The researcher in me pushes me to go back to data and analyze it, read between the lines, find patterns and insights so I can reevaluate my decisions, my journeys and strategies. And so, one calendar is not enough for me.
The idea of using second calendar occurred to me when I received the second calendar of the year at Toronto Tea Festival. Given my fetish for calendars, I wanted to make this one useful too. There are beautiful teas displayed on top side and spacious green boxes on the bottom to fill in details of the day.
Now that I was already putting on paper the events of the day, I wanted to use this green space for more specific tasks that I wished to accomplish during the day narrowing down to my immediate goals. Observing my task list closely, there are five things that maximize my sense of accomplishment. I decided to code these five things and account them in green squares. My codes are
Reading — R
Writing — W
Biking — B
Yoga — Y
French — F
What is the basis of selecting these 5 things? I want to build a discipline with some of these practices such as yoga and reading. With others, my aim is to judiciously use the time to develop the skill such as writing and learning French. The biggest advantage of coding five most important tasks is that it helps to prioritize and lets me keep my focus on one activity at a time. Hence, untangling my whirlpool of thoughts.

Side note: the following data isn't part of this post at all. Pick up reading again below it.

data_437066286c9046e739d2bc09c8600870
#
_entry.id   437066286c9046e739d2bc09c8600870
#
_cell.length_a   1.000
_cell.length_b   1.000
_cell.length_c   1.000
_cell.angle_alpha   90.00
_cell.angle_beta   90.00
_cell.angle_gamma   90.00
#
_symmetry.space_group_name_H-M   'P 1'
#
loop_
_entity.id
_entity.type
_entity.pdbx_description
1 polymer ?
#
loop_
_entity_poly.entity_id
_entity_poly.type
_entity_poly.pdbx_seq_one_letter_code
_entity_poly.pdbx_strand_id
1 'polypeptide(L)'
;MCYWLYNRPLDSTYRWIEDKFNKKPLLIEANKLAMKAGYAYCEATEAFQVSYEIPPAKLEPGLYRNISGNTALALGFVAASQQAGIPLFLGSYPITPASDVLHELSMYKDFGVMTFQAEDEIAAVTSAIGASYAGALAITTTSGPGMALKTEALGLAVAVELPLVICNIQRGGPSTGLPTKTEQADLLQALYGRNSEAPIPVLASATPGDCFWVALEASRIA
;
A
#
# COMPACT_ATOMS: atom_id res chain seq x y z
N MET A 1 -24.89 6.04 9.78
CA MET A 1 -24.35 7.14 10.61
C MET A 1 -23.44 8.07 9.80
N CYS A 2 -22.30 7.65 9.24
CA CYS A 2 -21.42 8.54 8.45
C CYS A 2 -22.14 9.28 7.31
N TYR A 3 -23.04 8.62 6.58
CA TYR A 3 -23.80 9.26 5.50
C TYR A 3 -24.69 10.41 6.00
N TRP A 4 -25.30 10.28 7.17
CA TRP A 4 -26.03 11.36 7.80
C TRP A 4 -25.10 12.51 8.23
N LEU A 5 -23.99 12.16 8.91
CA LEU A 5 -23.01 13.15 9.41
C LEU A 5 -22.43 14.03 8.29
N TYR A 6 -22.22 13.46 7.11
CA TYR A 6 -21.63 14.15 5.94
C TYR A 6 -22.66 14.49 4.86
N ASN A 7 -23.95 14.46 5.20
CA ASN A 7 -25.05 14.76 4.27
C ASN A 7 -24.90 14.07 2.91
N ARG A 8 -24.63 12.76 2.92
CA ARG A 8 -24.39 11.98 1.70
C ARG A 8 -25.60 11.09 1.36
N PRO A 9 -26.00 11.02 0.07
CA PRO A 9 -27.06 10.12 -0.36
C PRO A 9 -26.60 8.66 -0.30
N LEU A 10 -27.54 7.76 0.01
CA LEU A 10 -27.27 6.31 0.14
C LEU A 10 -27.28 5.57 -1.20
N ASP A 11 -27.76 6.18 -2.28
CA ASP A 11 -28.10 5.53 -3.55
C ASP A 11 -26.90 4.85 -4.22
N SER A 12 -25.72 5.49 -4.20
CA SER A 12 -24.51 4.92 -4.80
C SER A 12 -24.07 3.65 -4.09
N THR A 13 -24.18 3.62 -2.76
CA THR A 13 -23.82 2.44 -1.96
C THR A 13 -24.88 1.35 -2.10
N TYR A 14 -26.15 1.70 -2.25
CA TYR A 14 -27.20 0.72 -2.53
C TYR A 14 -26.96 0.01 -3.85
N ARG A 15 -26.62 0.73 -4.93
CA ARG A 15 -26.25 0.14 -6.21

For someone like me who likes to take a lot on plate, there is always a chance to under deliver and over promise the deliverables for the day. Even with this coding arrangement and knowing that this doesn’t include routine tasks for the day, I realize that it is not practically possible to achieve all five of them daily with a high level of efficiency. (Unless I stretch my day and take a cut from my sleep, which I do not find very useful). So I alternate and ensure I am doing at least 3 out of 5 of these tasks every day. If it is a bright sunny day I go for a bike ride, if it is gloomy and rainy outside, then yoga indoors. Sometimes on weekends, I choose to do both. There still isn’t any hard and fast rule on what I pick every day, but I push myself to do at least three on a daily basis. These three codes go into my green calendar. One month later, I am able to assess my performance on each of these tasks. I am able to tangibly measure which goal needs more attention and which one got plenty.
So far I have been enjoying this methodology. Not only it is visual and minimal, but I have also been constant with this method in the past five months of this year. It may seem like there is a lot of effort I am taking to record my day’s proceeding but I am fairly confident that it does not take more than 10 minutes. I usually retrospect towards the end of day. The impact on my productivity has been gradual but steady.
Have you tried any innovative productivity hack this year?